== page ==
Capital Budgeting Techniques or Methods

There are various techniques or methods that can help an organization select the best investment. The techniques involve comparing cash inflows and outflows. Capital budgeting methods include the following:

1. Payback Period (PB) Method

An organization calculates the period a proposed project will take to earn or generate enough revenue to cover the initial investment. This period is called the payback period and is identified by dividing the initial cash investment in the project by the average yearly cash inflow that the project will generate. Entities should select investments with the shortest or the quickest payback period.

Payback Period = Initial cash investment / Annual cash flow

2. Average Rate of Return (ARR) Method

The average rate of return is a formula that measures the net profit or returns expected on investment compared to the initial cost. With the average rate of return technique, the total net income of the investment is divided by the initial or average investment to derive the most profitable investment.

ARR = Average Net Profit / Average Investment

Where:

  • Average Annual Profit = Total profit over Investment Period / Number of Years
  • Average Investment = (Book Value at Year 1 + Book Value at End of Useful Life) / 2

3. Net Present Value (NPV) Method

The Net Present Value (NPV) technique is used by companies to evaluate capital investment projects. The net present value is calculated by taking the difference between the present value of cash inflows and the present value of cash outflows over a period of time. An organization should pick a project with a positive Net Present Value. If there are multiple projects with positive net present values, the project with the higher Net Present Value should be preferred.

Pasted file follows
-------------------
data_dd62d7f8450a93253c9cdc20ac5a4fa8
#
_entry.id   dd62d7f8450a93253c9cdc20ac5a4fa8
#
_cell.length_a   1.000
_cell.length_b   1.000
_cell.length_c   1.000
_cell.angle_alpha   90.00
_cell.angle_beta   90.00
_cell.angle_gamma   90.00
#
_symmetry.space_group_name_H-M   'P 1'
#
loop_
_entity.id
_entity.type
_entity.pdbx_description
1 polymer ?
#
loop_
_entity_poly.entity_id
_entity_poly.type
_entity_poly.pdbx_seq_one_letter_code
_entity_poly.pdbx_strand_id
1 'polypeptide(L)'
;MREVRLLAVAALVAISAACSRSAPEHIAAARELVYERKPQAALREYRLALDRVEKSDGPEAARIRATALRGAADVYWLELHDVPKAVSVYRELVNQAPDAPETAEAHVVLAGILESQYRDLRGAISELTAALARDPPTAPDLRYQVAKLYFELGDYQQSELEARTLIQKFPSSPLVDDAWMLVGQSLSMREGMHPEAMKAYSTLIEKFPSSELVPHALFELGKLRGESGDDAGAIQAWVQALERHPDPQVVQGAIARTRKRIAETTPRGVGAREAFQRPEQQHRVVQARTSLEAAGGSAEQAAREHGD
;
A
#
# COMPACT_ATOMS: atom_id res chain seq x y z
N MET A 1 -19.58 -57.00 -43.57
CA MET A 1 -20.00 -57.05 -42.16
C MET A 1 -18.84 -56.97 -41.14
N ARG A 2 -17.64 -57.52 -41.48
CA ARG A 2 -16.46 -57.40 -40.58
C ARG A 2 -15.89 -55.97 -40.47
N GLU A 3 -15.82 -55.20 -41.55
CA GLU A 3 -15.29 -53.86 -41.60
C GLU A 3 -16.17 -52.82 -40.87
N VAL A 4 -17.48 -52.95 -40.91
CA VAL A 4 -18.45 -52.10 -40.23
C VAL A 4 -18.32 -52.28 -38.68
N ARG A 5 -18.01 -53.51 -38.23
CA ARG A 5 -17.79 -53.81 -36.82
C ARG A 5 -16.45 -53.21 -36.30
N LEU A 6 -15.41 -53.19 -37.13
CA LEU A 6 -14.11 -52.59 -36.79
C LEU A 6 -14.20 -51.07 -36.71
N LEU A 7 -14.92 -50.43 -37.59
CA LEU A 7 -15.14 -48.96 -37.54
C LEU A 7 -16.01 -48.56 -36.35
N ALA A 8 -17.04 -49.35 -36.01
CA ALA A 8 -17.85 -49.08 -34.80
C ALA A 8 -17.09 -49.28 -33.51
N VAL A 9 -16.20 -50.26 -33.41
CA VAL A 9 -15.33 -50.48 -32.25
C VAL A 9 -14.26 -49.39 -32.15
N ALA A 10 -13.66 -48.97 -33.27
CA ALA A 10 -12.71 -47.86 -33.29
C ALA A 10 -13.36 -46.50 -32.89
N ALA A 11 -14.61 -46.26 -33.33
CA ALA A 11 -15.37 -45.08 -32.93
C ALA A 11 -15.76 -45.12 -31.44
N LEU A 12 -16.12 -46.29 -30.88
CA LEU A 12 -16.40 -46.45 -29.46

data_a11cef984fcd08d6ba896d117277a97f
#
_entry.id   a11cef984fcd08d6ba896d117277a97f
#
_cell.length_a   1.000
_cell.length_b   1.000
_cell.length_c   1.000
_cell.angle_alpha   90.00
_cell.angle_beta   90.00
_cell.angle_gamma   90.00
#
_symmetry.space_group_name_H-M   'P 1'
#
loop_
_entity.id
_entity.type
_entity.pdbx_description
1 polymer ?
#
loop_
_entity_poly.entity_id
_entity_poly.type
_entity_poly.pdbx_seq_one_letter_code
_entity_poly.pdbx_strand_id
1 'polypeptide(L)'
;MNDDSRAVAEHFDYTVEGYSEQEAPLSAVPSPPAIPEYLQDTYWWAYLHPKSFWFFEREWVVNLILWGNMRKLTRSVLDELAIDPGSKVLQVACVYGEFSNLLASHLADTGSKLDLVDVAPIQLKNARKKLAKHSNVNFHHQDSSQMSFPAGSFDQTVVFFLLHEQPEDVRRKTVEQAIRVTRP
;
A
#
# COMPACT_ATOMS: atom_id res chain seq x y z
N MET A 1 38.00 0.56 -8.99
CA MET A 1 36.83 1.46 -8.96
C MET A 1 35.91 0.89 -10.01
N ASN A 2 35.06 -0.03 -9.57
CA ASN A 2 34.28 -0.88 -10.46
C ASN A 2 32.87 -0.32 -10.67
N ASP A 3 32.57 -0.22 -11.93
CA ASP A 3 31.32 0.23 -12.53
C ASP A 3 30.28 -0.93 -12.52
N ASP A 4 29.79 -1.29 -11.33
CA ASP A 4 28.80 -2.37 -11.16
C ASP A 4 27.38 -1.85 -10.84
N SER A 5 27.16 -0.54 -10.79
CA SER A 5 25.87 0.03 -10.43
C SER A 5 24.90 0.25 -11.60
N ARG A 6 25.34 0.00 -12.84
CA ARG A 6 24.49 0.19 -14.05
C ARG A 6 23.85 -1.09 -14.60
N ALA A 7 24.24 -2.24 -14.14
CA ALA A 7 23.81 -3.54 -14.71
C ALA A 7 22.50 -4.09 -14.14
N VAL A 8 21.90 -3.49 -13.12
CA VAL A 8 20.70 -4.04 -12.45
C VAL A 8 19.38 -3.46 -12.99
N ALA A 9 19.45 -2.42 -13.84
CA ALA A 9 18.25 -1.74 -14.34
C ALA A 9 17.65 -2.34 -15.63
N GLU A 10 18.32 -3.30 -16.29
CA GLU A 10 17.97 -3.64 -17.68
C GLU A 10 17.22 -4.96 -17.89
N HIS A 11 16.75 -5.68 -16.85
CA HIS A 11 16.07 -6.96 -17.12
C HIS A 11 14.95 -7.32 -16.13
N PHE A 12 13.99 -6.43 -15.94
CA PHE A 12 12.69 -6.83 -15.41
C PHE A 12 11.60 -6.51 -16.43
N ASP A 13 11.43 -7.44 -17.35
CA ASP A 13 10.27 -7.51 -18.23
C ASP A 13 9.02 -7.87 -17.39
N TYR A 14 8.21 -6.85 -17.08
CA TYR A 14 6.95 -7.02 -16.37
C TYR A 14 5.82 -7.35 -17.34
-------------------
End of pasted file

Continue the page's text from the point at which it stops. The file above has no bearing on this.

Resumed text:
NPV = Rt / (1+ i) ^ t

Where: 

  • NPV = Net Present Value 
  • Rt = Net Cash Flow at time t 
  • i = discount rate 
  • t = time of the cash flow

4. Internal Rate of Return (IRR) Method

A discount rate is used for NPV computation. IRR is the rate at which the NPV becomes zero. In such a situation, the cash inflow rate equals the cash outflow rate. If the IRR is more than the average cost of the capital, an organization should accept the project. Otherwise, it should reject the project. In the case of multiple projects, an organization should pick the project with the highest IRR.

NPV = {Cn / (1 + r)^n}

Where 

  • NPV = Net Present Value
  • N = total number of periods